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by Dr Alena Trckova-Flamee, Ph.D.
Head of Hygieia, National Museum Athens. Hygieia, one of the daughters of Asklepios (Asclepius) and granddaughter of Apollo, played an important role in the cult of Asklepios as a giver of health. She is often identified with health and is sometimes called The Health. She was worshipped and celebrated together with her father on many places (Asklepieion) of the Greek and Roman world.

The cult was known between the 7th and 6th centuries BCE as a local cult. It spread out after the recognition through the oracle of Apollo at Delphi and after the catasthrophic plagues in 429 and 427 BCE in Athens and in 293 BCE in Rome. The oldest Asklepieion seems to be at Trikke (the present day Trikala in Thessaly), while the biggest centres of worship were established in Epidaurus, Corinth, Cos and Pergamon. Pausanias noted some interesting details about offerings to Hygieia at the Asklepieion of Titane in Sikyonia, which was founded, according to him, by Alexanor the grandson of Asklepios. The statues of Health were covered by masses of women's hair consecrating to the goddess and the swathes of Babylonian clothing. The same offerings are also known from the inscriptions discovered in the Cycladic island Paros.

Hygieia was sung and represented by many artists from the 4th century BCE until the end of the Roman period. Ariphron, the Sikyonian, who lived in the 4th century BCE, was the author of a hymn celebrating her. The statues of Hygieia originated from well-known masters like Skopas, Timotheos (both of these works at the present time in the National Archaeological Museum of Athens), and Bryaxis. The Roman sculptors, as well, liked to create her image. Good examples of the Roman works of Hygieia are located in the museums' collections in Epidaurus, Herakleion, Nicosia and Rome. The late ancient ivory-cut relief from Walker's gallery in Liverpool is representing Hygieia in her typical form as a fine young woman feeding a huge sacred snake which is wrapped around her body. We learn from Pausanias about a special kind of big -- but not venomenal -- snake living in the region of Epidaurus. Sometimes Hygieia is accompanied by Telesforos, the dwarf with a cowl on his head, who is a symbol of the recovery. According to some myths he was the brother of Hygieia and a deity in Thrace.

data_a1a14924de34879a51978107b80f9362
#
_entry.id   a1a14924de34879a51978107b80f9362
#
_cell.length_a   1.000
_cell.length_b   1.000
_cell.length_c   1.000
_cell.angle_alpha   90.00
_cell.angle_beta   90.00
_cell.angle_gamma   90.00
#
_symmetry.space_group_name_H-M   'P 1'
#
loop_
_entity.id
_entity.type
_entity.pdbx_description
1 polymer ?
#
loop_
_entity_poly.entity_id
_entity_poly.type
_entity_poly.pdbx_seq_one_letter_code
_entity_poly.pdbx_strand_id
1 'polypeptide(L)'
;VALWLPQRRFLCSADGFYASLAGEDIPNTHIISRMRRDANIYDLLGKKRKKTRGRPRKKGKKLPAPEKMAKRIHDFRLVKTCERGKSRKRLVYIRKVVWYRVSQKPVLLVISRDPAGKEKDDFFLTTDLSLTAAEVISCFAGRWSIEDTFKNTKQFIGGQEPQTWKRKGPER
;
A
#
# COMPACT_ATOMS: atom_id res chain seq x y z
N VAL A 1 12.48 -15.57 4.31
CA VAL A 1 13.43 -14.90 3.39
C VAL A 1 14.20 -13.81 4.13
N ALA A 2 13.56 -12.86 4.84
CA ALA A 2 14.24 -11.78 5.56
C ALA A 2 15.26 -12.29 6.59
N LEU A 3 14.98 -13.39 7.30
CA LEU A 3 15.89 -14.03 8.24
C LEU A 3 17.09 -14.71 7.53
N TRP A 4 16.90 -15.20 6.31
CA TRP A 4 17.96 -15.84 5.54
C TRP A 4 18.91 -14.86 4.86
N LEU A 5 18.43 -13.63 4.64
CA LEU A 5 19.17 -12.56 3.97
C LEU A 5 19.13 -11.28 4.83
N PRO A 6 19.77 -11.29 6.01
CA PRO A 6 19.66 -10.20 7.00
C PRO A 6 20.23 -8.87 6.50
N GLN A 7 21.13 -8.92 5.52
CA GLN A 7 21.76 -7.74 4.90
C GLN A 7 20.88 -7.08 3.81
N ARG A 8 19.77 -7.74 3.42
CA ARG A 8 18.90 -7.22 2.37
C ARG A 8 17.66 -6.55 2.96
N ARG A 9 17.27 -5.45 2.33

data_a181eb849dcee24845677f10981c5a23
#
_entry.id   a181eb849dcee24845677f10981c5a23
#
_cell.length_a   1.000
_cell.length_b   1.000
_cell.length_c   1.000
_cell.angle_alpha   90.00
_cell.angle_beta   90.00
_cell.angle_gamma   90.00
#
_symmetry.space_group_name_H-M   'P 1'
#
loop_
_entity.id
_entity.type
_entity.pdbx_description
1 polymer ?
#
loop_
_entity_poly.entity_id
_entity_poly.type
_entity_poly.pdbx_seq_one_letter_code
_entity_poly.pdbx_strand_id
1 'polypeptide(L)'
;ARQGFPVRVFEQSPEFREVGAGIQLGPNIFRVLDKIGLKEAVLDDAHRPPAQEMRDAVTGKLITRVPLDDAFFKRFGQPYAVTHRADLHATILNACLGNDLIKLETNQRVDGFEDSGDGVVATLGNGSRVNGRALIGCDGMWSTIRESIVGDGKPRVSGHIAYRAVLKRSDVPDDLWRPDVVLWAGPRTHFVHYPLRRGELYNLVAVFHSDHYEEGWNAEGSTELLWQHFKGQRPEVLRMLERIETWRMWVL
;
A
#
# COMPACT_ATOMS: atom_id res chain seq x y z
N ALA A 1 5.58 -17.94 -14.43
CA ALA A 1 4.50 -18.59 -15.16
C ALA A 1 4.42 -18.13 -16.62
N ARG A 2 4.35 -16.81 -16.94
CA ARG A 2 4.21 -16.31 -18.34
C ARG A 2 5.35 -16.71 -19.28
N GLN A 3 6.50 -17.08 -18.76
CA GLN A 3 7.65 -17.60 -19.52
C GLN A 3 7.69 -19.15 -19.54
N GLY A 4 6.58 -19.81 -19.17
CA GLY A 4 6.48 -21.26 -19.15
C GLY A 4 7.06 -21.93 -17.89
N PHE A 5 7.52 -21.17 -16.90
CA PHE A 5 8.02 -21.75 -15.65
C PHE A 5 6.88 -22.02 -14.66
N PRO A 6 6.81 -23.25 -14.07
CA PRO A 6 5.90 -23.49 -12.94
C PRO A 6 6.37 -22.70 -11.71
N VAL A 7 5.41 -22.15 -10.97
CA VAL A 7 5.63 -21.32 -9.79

With the increasing importance of Asklepios' cult during the Roman period, Hygieia was associated with the moon and her father, the most worshipped of the gods, and was considered as the equal of the sun. The name of Hygieia survives in present times in words such as hygiene. Her sacred snake together with the rod of Asklepios is the symbol for medicine.

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